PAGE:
San Francisco Giants 2011 Preview: Can Pitching Bring Them Another Championship?

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San Francisco Giants 2011 Preview: Can Pitching Bring Them Another Championship?
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The Giants have the sort of pitching depth that is rare amongst MLB teams. It carried them far in 2010.

The Giants are a team carried by pitching. Their rotation stamped their ticket to October, from which point, the offense came alive. They were mediocre in most offensive categories in 2010, but good pitching beats good hitting, so the Giants remain a team that can just as easily win a 1-0 game as it can lose a 1-0 game.

I would think the Giants of late 2010 were better than the Giants team that will take the field on opening day simply because their offense got unreasonably hot during the playoffs. What we learned from their championship run is that a team like this can win it all. A team who no one (admit it) bet on. After all, no matter how good your rotation is, you have to score runs to win. They scored runs at the right time, and they won.

To all those saying, “They did it once, they can do it again!” yes, that’s true. However, the road back through October remains difficult for any team, especially one with several question marks when it comes to hitting.

The thorn in their side is the age of their hitters. With the exceptions of Buster Posey and Pablo Sandoval, none of their starters are under 30. The Giants are going to count on repeat performances from some guys I would not be comfortable expecting repeat performances from. They don’t have an anemic offense, but it looks very middle-of-the-road to me, even with the changes they’ve undergone over the past year. Nonetheless, they will be carried far by their primary strength, which is...

 

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Matt Cain has quietly been among the stronger pitchers in the game over the last half-decade or so.

Rotation (improved)

For all the talk of the Phillies' powerhouse rotation, they were out pitched by these Giants over the final two series of the playoffs. With the core of their staff returning, the Giants boast one of the best starting rotations in baseball. The most significant change is that Todd Wellemeyer’s eleven starts from last year will be replaced with a full season of Madison Bumgarner, so it is very difficult to imagine the Giants pitching taking any sort of decline.

The Giants were one of two National League teams whose starters contributed 1,000 innings pitched or more. The Phillies led the pack with 35 innings more (thanks Roy Halladay), and four American League teams were above 1,000 as well. None other than the new Phillies have comparable depth to this San Francisco staff. This rotation posted the third-best ERA in baseball last year (3.54) and should be somewhere around there again.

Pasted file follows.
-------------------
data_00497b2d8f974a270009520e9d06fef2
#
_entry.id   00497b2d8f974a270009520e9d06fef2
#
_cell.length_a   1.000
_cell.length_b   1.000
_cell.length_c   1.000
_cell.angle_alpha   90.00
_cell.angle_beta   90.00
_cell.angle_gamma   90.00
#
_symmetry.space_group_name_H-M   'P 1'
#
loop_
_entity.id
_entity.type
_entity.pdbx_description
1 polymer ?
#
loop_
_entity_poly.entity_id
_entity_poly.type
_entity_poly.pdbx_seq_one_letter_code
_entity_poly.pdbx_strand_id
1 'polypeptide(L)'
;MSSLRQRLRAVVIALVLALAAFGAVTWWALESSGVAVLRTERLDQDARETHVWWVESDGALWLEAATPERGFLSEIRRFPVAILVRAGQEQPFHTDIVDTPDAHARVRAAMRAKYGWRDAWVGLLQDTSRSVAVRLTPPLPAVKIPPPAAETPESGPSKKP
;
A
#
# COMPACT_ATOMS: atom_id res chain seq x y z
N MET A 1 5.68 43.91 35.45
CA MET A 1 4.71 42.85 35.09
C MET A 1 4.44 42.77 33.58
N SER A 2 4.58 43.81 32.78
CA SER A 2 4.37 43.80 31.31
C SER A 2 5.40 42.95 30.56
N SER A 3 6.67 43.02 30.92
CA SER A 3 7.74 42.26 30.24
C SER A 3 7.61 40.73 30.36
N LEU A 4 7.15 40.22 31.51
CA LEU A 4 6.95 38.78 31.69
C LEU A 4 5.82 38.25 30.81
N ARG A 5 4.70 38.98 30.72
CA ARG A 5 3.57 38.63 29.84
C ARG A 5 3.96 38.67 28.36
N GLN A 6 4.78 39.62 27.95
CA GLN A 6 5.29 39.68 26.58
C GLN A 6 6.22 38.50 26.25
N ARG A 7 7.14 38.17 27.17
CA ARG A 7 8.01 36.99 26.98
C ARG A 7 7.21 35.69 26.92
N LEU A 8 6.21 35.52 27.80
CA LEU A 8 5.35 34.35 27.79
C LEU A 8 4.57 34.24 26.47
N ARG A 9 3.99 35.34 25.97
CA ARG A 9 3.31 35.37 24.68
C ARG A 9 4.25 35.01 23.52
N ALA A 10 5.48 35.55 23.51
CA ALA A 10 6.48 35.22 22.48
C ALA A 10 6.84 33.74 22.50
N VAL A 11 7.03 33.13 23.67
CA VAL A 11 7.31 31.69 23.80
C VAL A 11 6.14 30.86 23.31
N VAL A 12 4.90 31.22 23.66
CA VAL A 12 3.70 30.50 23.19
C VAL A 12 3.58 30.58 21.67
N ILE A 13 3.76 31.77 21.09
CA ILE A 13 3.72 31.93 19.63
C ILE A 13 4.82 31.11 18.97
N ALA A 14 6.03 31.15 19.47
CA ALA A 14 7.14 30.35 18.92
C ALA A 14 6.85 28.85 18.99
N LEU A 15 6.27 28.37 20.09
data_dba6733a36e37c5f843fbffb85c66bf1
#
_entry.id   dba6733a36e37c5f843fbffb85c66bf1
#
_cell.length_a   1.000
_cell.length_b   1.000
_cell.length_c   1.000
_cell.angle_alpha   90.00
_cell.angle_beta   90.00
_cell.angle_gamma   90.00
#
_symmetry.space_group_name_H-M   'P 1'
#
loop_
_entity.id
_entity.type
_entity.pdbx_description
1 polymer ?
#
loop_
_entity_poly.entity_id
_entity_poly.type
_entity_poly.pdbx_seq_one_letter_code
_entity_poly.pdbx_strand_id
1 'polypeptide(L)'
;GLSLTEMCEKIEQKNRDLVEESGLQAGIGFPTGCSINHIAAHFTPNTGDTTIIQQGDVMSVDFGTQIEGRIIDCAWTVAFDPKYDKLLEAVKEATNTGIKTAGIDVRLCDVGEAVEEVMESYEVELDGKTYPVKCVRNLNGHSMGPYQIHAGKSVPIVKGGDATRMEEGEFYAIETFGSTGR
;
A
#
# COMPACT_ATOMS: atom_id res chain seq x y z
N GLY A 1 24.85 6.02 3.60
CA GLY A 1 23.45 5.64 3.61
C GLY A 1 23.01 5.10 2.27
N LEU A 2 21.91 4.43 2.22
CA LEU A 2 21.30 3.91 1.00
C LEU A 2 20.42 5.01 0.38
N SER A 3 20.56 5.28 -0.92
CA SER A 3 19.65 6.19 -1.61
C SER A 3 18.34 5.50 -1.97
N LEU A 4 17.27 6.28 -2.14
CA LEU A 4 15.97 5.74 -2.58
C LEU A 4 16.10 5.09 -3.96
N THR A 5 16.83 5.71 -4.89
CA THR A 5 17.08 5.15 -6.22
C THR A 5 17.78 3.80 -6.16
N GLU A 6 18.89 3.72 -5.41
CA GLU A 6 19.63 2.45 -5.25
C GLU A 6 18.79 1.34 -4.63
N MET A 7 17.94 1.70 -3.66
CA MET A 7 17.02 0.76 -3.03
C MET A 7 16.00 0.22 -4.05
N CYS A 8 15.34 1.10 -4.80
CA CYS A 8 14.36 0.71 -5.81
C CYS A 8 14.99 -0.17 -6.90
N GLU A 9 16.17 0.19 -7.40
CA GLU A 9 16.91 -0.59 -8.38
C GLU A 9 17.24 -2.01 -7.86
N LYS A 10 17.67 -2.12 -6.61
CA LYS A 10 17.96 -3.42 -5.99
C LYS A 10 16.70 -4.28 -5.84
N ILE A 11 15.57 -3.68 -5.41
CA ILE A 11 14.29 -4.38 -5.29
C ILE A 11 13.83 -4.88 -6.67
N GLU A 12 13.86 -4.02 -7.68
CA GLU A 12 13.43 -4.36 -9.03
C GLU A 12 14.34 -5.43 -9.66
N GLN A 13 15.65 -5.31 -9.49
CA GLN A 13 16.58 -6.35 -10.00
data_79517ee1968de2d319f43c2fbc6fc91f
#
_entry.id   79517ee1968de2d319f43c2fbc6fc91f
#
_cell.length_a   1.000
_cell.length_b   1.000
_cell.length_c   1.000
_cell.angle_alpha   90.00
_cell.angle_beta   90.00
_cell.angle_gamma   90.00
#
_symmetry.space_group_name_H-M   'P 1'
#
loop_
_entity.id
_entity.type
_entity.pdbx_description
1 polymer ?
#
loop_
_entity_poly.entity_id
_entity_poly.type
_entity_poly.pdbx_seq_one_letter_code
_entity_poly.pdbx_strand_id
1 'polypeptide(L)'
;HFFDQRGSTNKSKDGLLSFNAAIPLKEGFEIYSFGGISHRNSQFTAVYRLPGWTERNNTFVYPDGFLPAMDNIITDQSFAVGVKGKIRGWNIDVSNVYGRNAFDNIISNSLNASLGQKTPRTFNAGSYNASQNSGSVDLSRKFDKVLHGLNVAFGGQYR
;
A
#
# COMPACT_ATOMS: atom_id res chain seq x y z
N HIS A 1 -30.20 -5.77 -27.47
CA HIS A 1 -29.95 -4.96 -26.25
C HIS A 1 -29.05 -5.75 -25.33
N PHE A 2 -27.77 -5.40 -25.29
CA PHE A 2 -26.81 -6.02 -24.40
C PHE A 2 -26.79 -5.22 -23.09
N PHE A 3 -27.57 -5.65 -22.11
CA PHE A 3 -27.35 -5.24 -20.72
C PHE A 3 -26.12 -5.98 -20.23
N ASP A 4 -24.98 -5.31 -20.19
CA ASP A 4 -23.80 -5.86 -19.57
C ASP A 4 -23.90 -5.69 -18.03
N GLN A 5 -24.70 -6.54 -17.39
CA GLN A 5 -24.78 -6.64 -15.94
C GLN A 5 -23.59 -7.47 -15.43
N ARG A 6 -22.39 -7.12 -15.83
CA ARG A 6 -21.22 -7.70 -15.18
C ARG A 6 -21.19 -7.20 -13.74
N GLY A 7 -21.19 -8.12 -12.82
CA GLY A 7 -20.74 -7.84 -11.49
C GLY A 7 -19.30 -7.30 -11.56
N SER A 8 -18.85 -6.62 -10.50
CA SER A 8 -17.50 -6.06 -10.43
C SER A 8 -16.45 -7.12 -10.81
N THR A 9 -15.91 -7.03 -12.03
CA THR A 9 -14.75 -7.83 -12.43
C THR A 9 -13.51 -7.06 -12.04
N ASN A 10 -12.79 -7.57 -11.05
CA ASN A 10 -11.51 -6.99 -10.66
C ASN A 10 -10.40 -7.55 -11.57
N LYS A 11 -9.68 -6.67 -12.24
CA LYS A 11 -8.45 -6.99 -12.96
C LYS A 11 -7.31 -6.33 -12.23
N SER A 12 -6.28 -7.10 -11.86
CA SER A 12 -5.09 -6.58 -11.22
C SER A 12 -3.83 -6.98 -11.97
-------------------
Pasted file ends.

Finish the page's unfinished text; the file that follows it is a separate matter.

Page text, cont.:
Tim Lincecum will remain a perennial Cy Young candidate, “decline” notwithstanding. The falling fastball velocity was offset by a greater reliance on his excellent changeup and effective slider. He still gets a boatload of strikeouts, reasonably few walks and more balls on the ground than in the air. What we saw from him in 2010 was probably about as hittable as he’s going to be anytime soon.

Matt Cain’s stuff shouldn’t be going anywhere either. He strikes out fewer than Lincecum but also walks fewer. Cain gets a lot of fly balls but allows relatively few hits due to constantly low batting average on balls in play against him. This is likely due to his ability to deceive hitters (each of his four pitches was worth positive runs above average) and his home ballpark.

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Madison Bumgarner, one of the most promising fourth starters in the game.

With these two guys just 26 years old and with almost 2,000 innings of experience (plus playoffs) under their belt, the Giants should expect to thrive for as long as they can keep these two under contract, but the depth extends beyond Lincecum and Cain. Jonathan Sanchez has struck out more than a batter per inning in his career which offsets a high walk rate. The punch-out ability is vital, as his success probably hinges on it. He stranded almost 80 percent of runners on base in 2010, en route to a 3.07 ERA in 193.1 innings. That’s a bit lower than I expect from him in 2011, but he will be fine.

Madison Bumgarner’s 18 starts reinforced the widespread belief in what he could eventually accomplish. I like Bumgarner but I am not sure how much. I like last year’s strikeout rate (6.97 per nine), walk rate (2.11 per nine), groundball rate (1.19 per fly) and the fact that he mixes his four pitches well. The way he breezed through the minors in less than three seasons shows maturity, and I like his potential, but I am not betting on him doing anything like what Lincecum did in his second year. Not that it matters, since he’s going to be the Giants’ fourth starter and should be far and away better than most fourth starters. I am slightly concerned about his delivery though. There’s a lot of arm movement there that might translate into some arm problems down the road.